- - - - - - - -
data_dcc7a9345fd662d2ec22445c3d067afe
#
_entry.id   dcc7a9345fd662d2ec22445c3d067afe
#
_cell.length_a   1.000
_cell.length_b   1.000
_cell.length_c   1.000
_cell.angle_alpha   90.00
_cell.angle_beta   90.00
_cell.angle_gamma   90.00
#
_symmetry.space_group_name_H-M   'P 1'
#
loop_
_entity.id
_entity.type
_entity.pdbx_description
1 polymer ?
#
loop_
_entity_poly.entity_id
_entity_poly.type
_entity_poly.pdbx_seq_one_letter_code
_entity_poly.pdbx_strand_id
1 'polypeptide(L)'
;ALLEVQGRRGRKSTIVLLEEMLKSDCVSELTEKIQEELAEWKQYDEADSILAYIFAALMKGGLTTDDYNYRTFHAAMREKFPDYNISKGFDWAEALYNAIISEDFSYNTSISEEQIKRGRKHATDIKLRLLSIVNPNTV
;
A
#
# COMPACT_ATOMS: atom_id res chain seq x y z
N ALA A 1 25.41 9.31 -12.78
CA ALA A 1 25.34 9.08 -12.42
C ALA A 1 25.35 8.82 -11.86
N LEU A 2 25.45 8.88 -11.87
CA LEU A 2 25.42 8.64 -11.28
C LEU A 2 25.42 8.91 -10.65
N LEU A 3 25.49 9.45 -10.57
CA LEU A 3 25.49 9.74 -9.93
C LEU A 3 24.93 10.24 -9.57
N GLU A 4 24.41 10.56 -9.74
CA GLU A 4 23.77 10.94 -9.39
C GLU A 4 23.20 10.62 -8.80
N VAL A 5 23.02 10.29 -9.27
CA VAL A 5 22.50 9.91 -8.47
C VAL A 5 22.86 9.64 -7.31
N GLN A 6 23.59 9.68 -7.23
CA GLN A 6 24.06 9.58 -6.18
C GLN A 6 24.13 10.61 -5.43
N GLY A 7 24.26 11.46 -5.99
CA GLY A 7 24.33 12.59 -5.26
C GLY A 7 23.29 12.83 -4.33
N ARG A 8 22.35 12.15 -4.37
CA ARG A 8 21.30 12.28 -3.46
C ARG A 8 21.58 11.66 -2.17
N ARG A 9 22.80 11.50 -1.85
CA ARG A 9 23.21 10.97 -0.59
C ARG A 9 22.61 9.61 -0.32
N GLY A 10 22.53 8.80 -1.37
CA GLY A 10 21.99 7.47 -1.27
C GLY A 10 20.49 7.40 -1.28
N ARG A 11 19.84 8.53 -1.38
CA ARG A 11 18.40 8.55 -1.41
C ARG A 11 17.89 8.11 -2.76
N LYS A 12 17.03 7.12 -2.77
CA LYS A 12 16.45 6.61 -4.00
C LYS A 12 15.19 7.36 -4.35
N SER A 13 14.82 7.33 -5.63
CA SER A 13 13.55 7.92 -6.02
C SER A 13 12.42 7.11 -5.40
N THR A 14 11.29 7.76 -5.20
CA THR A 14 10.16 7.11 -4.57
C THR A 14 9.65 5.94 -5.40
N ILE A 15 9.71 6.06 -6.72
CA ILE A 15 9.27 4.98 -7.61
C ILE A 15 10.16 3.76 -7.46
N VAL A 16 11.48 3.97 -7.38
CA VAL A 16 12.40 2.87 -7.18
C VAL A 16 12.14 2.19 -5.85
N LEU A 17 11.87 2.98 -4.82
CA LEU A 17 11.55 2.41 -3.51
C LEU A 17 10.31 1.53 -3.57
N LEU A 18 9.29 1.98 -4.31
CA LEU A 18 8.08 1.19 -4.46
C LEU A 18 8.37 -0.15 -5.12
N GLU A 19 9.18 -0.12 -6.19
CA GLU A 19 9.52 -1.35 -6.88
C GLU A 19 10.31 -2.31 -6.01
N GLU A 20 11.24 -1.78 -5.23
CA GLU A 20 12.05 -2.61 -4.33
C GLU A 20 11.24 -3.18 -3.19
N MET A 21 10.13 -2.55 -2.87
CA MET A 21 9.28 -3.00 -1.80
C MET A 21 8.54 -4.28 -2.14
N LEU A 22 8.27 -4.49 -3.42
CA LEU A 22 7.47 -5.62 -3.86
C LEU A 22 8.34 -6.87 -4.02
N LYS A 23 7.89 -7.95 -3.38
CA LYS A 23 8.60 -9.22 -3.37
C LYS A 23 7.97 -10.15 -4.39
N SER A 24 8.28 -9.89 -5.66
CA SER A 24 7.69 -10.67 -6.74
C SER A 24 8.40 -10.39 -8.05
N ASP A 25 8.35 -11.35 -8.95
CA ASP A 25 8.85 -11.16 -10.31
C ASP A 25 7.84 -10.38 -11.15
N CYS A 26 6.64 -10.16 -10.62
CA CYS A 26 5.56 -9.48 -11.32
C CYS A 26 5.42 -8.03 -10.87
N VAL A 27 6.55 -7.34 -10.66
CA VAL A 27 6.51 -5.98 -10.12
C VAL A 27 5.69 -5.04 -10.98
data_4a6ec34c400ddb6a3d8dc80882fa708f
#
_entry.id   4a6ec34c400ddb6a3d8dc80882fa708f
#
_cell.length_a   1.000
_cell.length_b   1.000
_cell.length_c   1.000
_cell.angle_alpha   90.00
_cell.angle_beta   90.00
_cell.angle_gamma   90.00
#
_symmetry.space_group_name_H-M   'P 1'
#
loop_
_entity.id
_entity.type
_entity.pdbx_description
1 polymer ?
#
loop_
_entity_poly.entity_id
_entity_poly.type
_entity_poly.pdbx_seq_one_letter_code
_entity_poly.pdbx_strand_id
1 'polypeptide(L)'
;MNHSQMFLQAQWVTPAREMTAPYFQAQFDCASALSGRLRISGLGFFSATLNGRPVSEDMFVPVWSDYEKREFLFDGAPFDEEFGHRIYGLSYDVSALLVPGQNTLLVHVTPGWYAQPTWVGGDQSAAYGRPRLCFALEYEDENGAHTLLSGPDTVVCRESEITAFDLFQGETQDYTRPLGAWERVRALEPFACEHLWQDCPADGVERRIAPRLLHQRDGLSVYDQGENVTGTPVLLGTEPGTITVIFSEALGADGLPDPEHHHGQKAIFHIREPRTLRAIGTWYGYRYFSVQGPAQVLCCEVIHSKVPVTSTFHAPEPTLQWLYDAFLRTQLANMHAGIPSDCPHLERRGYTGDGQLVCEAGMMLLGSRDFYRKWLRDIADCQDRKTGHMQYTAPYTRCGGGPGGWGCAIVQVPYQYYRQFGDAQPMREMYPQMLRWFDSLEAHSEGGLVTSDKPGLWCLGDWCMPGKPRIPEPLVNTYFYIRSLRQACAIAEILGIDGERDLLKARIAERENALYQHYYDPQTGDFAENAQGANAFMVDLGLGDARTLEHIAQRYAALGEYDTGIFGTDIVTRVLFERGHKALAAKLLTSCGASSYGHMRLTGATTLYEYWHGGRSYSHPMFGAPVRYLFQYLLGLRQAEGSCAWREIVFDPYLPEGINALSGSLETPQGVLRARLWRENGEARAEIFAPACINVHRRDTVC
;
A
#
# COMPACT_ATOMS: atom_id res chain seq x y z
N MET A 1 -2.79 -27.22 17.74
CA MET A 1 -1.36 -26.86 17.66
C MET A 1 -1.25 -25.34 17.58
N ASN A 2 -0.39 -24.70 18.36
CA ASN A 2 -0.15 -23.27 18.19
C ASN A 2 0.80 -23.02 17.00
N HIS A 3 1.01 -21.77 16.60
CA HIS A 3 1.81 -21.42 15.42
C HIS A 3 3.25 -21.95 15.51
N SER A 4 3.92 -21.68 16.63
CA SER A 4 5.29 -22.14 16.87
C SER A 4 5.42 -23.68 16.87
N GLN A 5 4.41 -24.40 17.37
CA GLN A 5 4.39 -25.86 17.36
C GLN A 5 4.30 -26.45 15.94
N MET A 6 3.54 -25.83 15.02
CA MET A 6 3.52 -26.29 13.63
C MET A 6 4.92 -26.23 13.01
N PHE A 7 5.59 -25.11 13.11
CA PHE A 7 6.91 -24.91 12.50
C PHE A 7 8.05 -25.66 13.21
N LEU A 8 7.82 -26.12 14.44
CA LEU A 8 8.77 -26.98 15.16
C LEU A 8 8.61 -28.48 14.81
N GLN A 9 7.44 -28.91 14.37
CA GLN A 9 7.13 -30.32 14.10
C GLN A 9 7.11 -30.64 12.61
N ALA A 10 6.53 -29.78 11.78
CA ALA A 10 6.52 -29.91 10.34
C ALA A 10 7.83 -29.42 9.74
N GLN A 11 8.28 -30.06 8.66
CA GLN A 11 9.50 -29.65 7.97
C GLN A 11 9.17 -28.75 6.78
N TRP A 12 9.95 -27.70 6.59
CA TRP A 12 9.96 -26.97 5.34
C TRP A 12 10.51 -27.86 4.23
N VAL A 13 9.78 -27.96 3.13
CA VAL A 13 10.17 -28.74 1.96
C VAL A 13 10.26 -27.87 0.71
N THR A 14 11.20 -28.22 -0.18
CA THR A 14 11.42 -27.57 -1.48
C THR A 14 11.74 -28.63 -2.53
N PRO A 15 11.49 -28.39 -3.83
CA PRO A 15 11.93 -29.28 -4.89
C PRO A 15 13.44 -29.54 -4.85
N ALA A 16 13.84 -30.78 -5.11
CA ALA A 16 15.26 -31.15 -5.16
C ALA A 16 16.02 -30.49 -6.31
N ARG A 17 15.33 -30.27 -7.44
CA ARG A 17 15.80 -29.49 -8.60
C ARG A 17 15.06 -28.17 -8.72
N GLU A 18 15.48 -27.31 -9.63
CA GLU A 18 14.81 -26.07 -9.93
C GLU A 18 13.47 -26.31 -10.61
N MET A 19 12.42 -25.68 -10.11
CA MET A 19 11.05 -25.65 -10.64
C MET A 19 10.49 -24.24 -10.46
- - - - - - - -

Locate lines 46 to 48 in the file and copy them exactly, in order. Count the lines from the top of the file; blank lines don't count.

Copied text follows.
N GLN A 6 23.59 9.68 -7.23
CA GLN A 6 24.06 9.58 -6.18
C GLN A 6 24.13 10.61 -5.43